The alternative scenario sees middle managers reacting against what they perceive to be poor or unfair senior managerial practice. Whilst they may not openly contest the behaviour they see at the top, they may intentionally seek a fairer approach when dealing with people hierarchically beneath them. However, to understand this contrasting behaviour requires a deeper investigation of the factors that can trigger it. New research indicates that managerial self-image and physical distance are crucial in this respect.

Forming a self-image

People base their self-image to varying extents upon their relations with other people within an organisation – who you feel close to can affect how you understand yourself. Our research indicates that self-image has a substantial impact on how middle managers respond to leader unfairness. Known as “relational-interdependent self-construal”, this phenomenon can be embedded into the hierarchical context of working within a company with other people.  For example, lower level managers may be more or less inclined to define themselves in terms of their relation to their higher-level managers. A middle manager who identifies strongly with their manager may for instance describe themselves as “part of my manager’s team”. A manager who does not so strongly identify with the manager will be less likely to have their relationship with the superior as part of the self-definition.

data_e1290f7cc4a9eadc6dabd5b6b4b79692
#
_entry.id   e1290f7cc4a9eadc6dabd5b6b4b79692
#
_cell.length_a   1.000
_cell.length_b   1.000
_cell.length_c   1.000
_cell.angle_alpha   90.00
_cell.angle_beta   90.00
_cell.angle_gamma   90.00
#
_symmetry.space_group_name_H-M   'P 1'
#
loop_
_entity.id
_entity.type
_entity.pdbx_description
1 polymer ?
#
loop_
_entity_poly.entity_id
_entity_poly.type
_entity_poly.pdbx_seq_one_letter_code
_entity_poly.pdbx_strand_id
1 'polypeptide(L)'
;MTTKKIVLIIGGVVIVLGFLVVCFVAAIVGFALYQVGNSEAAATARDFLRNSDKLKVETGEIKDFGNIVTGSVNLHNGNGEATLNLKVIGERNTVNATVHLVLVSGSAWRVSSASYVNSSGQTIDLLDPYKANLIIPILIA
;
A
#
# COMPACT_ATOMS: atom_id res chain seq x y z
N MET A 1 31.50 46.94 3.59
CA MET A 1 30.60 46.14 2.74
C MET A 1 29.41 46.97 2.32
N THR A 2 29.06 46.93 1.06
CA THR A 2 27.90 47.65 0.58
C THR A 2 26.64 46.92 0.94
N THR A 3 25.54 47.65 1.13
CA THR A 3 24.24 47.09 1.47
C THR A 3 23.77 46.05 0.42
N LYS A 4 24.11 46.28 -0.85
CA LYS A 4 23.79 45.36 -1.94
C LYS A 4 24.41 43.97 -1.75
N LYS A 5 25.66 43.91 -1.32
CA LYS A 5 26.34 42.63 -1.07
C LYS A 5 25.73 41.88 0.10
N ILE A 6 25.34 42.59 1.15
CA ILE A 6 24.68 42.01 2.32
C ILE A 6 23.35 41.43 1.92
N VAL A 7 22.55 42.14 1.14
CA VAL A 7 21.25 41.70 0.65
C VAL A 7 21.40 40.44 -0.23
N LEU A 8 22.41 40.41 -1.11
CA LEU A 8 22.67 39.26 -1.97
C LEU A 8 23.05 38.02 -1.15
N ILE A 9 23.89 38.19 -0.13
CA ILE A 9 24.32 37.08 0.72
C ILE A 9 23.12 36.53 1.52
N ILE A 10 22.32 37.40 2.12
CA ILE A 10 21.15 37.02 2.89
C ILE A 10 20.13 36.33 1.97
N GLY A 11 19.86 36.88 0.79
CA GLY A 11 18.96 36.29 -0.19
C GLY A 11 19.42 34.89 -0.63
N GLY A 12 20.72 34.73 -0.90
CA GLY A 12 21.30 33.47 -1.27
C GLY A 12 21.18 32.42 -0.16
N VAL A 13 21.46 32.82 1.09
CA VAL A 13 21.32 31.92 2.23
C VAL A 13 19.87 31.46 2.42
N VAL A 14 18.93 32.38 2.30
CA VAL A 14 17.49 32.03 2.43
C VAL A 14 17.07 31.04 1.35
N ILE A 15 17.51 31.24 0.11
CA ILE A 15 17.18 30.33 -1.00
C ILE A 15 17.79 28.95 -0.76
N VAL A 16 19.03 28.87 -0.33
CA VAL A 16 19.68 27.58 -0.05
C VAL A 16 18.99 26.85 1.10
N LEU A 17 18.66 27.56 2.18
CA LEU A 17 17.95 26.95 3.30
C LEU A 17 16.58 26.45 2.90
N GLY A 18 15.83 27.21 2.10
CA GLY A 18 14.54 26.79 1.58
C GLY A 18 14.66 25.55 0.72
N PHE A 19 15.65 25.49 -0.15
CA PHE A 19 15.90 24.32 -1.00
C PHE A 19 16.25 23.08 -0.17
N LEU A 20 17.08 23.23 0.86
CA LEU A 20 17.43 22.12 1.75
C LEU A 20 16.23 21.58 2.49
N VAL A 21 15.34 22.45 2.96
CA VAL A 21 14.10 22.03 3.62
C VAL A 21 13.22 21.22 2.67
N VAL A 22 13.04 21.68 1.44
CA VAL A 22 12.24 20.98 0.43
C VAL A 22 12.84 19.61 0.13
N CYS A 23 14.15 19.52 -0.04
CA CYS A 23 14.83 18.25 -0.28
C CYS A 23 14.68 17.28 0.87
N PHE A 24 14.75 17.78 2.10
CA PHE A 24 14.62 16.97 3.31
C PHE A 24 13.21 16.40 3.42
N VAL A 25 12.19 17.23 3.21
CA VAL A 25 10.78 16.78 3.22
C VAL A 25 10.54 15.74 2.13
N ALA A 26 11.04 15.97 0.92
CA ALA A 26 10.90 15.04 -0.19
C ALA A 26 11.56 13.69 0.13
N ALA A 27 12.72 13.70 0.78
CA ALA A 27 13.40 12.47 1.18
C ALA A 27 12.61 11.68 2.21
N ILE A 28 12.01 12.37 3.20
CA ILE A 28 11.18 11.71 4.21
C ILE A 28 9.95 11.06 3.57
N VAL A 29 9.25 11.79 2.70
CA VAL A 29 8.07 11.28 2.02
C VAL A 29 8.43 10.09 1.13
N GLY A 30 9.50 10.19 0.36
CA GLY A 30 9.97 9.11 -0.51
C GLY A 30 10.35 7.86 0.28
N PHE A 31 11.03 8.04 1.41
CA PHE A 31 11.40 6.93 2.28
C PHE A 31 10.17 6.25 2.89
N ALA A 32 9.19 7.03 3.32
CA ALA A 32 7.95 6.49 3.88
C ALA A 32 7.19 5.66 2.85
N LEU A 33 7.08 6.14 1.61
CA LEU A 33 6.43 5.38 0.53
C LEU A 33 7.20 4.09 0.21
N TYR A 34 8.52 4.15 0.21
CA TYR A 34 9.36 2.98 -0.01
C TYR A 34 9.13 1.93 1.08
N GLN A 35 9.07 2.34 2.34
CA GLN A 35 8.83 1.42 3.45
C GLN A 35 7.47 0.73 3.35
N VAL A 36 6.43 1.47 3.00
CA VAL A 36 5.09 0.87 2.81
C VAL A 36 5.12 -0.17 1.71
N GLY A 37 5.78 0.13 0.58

The level of relational-interdependent self-construal can impact the extent to which people emulate the behaviour of others, good or bad. High relational-interdependent self-construal (high identifiers) are likely to emulate other people’s behaviour. For this to happen, people must perceive a certain similarity with those others in order to then replicate their behaviour. By contrast, it is less likely that, for example, a middle manager within a company would aim to mirror the questionable actions of a hierarchical superior with whom they felt little connection and not much in common. It is for this reason that recent research activity has sought to make the connection between relational-interdependent self-construal and the likelihood of unfair managerial practice being replicated.